Roads, public transport, the Internet, etc.: What's in the infrastructure bill?

Roads, public transport, the Internet, etc.: What's in the infrastructure bill?

 The House of Representatives passed a bipartisan $1 trillion plan to rebuild roads and bridges, boost broadband Internet, among other significant improvements to the country's infrastructure. The legislation will go to President Joe Biden for his signature.

Once Biden signs it, the new law will reach virtually every corner of the country — a landmark investment the president has compared to building a transcontinental railroad and the interstate highway system. The White House expects the acquisitions to add, on average, about two million jobs annually over the next decade.

The House late Friday approved a vote of 228-206, ending weeks of intra-party. The Senate passed the legislation 69-30 in August after rare bipartisan negotiations, and the House of Representatives has kept that compromise intact. 

Here's a breakdown of the bill Biden is expected to sign soon into law:

roads and bridges

The bill provides $110 billion to repair old highways, bridges, and roads. According to the White House, 173,000 miles of roads and major roads and 45,000 bridges are poor. According to President Joe Biden's administration, nearly $40 billion for bridges is the most significant investment made for the bridge since creating the Interstate Highway System.

public transport

The $39 billion for public transportation in legislation would expand transportation systems, improve accessibility for people with disabilities and save dollars for state and local governments to purchase zero-emissions, low-emissions buses. The current repair cost is more than 24,000 buses, 5,000 railcars, 200 stations.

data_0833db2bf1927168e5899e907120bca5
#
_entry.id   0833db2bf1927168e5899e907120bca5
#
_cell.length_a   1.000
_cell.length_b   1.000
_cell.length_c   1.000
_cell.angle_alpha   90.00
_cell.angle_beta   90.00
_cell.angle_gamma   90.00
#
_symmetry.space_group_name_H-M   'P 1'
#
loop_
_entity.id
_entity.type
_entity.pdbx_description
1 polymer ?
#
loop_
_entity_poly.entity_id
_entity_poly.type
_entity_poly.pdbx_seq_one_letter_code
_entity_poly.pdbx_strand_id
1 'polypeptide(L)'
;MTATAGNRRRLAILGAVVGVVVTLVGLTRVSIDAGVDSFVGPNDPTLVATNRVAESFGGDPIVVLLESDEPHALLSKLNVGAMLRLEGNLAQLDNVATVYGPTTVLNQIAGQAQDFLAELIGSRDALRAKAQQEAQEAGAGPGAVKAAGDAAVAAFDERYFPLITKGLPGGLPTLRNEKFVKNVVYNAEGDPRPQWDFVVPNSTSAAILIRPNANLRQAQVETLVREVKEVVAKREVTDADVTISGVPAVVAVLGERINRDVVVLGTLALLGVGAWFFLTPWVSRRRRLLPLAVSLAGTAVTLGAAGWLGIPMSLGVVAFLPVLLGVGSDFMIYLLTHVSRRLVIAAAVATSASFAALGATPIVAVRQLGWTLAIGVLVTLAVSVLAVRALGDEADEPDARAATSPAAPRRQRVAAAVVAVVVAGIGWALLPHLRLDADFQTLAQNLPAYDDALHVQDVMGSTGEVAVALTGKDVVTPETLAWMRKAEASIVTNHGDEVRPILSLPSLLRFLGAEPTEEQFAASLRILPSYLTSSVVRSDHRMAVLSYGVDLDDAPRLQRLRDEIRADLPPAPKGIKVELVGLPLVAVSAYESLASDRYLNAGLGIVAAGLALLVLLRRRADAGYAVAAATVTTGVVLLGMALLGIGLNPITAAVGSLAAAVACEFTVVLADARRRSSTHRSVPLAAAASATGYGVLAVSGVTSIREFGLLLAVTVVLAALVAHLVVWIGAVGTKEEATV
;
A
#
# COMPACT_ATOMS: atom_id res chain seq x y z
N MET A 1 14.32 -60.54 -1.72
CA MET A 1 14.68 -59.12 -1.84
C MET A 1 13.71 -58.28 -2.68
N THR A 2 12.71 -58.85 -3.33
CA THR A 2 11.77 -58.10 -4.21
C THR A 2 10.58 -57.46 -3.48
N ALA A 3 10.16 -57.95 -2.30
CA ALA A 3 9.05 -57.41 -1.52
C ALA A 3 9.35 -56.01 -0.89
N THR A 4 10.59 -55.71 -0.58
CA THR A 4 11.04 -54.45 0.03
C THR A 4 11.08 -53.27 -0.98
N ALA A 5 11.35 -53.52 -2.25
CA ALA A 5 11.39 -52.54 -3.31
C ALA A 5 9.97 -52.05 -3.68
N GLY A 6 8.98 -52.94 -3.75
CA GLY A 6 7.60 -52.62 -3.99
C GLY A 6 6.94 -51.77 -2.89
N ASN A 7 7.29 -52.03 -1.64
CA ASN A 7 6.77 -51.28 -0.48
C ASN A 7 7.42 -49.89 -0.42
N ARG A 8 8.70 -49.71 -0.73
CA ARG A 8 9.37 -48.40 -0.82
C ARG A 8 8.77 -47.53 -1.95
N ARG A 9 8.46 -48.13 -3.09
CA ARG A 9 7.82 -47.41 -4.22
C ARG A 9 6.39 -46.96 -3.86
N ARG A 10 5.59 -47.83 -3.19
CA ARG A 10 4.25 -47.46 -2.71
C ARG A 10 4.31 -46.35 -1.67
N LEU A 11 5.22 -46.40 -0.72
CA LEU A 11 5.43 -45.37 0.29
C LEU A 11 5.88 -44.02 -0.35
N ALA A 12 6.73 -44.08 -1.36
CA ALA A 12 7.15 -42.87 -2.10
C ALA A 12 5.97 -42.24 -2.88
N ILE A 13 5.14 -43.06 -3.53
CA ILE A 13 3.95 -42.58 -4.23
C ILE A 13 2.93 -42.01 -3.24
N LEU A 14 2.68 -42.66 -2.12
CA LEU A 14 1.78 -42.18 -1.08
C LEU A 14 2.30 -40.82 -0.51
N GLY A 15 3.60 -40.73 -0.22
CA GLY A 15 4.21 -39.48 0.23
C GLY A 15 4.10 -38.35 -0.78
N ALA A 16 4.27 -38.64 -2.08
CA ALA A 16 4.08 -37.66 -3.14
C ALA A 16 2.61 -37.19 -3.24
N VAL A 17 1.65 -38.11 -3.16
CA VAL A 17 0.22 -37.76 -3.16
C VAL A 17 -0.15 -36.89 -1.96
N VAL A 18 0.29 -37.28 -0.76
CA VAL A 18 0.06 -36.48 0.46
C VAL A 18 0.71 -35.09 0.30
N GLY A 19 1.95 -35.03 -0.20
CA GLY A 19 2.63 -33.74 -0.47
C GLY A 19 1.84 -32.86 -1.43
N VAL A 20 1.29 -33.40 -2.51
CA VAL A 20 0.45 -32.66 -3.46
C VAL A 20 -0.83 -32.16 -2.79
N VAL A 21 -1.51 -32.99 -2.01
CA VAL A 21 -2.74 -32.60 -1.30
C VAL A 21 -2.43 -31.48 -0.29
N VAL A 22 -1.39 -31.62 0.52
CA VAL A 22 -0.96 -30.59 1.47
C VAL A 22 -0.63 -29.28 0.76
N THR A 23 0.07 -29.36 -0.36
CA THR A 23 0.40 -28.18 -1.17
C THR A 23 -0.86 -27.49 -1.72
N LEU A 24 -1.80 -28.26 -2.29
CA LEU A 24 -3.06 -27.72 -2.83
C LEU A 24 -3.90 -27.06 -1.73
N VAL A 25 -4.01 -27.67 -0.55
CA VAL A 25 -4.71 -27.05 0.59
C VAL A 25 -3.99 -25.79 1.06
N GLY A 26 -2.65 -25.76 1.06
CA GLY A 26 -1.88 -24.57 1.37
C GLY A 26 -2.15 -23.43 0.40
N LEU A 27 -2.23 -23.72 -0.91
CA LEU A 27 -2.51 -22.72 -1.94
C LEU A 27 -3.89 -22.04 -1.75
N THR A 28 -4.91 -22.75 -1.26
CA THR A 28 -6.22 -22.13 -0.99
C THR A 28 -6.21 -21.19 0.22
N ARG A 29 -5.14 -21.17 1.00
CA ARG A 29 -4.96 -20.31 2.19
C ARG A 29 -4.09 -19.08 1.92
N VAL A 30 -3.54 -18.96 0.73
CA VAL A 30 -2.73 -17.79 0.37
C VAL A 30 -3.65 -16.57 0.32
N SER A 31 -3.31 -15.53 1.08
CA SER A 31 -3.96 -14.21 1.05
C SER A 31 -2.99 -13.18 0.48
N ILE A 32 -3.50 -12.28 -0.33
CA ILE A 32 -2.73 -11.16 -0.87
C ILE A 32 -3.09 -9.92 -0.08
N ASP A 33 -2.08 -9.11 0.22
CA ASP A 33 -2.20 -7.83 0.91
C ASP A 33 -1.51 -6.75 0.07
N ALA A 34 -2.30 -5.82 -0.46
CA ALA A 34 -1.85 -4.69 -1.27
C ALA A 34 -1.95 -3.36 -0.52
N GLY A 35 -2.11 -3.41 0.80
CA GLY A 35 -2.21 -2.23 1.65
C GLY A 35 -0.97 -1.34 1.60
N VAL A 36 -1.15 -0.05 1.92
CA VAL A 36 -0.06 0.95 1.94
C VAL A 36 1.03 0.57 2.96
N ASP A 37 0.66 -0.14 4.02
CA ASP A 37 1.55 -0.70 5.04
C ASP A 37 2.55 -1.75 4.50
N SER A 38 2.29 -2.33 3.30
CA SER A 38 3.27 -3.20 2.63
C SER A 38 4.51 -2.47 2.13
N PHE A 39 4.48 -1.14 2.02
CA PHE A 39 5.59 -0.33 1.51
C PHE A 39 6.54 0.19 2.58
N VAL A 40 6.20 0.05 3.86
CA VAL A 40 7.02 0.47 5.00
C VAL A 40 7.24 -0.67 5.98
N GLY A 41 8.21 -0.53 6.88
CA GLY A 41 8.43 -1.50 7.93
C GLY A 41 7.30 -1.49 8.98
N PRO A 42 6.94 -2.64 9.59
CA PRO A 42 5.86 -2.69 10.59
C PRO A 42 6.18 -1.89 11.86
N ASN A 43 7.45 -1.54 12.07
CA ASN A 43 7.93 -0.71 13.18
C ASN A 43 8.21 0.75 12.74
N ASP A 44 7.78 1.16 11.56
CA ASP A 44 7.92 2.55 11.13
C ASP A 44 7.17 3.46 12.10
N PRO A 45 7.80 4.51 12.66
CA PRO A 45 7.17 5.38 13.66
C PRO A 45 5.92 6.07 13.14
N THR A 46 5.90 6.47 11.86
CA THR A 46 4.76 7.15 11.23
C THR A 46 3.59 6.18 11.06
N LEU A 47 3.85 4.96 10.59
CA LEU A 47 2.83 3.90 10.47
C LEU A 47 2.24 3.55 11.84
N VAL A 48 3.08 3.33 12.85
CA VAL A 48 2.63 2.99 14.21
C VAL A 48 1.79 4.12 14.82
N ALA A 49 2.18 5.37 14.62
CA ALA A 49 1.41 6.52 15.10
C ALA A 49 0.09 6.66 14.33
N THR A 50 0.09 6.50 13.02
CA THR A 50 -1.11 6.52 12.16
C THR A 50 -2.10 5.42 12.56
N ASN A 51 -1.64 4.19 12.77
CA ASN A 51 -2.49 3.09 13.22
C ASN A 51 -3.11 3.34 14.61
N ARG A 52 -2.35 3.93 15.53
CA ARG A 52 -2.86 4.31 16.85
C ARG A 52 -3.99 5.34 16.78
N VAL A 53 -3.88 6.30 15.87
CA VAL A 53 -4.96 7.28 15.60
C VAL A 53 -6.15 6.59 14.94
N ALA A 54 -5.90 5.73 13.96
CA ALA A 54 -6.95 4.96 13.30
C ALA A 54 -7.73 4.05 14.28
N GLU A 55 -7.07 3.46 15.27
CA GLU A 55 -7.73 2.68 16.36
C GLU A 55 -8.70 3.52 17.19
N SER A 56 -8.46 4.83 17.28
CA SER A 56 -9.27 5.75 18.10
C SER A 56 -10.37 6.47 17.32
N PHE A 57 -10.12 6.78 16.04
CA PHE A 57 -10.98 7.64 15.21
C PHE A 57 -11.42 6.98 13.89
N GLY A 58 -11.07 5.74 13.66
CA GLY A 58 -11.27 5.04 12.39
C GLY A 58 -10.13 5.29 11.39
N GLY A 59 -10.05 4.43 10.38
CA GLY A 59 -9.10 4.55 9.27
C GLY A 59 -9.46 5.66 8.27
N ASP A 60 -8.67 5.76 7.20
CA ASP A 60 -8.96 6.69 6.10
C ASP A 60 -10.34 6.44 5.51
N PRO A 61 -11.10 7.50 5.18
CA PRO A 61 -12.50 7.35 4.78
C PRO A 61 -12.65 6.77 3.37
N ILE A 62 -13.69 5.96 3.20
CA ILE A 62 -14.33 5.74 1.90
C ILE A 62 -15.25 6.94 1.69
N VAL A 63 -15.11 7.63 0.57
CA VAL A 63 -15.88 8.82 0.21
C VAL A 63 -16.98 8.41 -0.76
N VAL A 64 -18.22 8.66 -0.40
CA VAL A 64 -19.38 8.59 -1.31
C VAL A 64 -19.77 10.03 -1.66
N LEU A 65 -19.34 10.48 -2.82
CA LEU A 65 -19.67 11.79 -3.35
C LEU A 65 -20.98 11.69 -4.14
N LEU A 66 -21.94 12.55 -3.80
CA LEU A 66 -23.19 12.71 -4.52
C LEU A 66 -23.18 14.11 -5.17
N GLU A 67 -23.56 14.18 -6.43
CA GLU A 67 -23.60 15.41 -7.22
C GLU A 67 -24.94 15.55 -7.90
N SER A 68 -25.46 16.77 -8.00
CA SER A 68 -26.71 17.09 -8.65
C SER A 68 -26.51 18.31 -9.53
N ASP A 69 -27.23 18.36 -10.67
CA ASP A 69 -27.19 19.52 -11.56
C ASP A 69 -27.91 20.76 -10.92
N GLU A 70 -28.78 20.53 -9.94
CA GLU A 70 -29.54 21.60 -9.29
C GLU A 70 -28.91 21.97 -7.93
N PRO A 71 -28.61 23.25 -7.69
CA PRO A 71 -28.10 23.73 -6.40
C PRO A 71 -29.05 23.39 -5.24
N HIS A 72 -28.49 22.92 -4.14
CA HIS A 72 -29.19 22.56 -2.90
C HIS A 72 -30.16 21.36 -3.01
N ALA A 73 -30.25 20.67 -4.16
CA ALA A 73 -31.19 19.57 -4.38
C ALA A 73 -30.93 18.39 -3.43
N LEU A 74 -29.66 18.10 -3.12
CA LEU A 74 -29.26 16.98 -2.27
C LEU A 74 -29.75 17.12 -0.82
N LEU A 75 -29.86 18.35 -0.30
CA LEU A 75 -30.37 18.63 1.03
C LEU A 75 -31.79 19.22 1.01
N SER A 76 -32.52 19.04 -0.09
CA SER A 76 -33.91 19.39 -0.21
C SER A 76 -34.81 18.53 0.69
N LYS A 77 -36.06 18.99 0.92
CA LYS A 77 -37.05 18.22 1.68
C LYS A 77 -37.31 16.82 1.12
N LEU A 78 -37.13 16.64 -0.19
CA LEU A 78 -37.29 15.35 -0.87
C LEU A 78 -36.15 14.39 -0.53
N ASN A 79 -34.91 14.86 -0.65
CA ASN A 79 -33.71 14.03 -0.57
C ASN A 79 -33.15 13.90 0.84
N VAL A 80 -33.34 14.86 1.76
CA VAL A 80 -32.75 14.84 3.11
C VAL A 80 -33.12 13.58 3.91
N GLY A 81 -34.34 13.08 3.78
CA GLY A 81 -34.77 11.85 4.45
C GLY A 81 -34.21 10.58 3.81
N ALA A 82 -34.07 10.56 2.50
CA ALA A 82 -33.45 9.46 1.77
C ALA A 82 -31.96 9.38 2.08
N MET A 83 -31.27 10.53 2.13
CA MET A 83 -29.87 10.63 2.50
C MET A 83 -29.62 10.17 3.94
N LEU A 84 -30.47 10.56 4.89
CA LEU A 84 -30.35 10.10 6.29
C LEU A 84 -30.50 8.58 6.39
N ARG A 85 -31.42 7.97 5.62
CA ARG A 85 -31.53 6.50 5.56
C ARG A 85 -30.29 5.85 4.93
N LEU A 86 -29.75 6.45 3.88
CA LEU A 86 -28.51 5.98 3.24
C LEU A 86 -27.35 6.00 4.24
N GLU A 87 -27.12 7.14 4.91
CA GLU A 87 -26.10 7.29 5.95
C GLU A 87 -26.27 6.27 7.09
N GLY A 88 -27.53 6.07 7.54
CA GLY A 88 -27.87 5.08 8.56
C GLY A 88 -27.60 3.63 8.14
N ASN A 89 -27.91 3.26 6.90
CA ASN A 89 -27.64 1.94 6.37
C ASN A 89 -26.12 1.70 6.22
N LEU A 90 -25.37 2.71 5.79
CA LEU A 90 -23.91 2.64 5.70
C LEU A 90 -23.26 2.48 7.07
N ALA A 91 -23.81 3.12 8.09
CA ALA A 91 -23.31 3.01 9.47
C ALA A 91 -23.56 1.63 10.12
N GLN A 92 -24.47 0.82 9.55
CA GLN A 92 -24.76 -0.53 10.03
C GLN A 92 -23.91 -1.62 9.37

Passengers and freight train

To reduce Amtrak's maintenance backlog, which has worsened since Superstorm Sandy nine years ago, the bill will provide $66 billion to improve rail service the 457-mile Northeast Corridor as well as other routes. It's less than the $80 billion Biden — best known for riding Amtrak from Delaware to the capital during his time in the Senate — that was initially requested. Still, it would be the most significant federal investment in passenger rail service since Amtrak was founded 50 years ago.

electric car

The bill will spend $7.5 billion on electric vehicle charging stations, which the administration says are needed to accelerate the use of electric cars to curb climate change. It will also save $5 billion to purchase electric and hybrid school buses, reducing dependence on diesel-powered school buses.

Internet service

The $65 billion broadband access legislation aims to improve rural areas, low-income families, and tribal communities. Most of the money will be provided by grants to states.

Upgrading the electrical network

To guard against the widespread power outages that have become more frequent in recent years, the bill will spend $65 billion to improve the reliability and resilience of the nation's power grid. It will also promote carbon capture technologies and more environmentally friendly sources of electricity such as clean hydrogen.


The bill would spend $25 billion to improve taxiways, gates, and walkways at airports and improve terminals. It will also improve the aging infrastructure in air traffic control towers.

water and sanitation

To improve the nation's drinking water safety, the legislation will spend $55 billion on water and sanitation infrastructure. The bill will include $15 billion to replace lead pipes and $10 billion to treat water pollution from poly-fluoroalkyl materials, or PFAS - chemicals used in Teflon production and used in firefighting waterproof clothing and many other items.

Pay for it

 The package will be paid by tapping into $210 billion in COVID-19 relief aid and $53 billion in unemployment aid that some states have put on hold, along with a host of other small funds, such as sales Petroleum reserves and spectrum. Auctions for 5G services

0/Post a Comment/Comments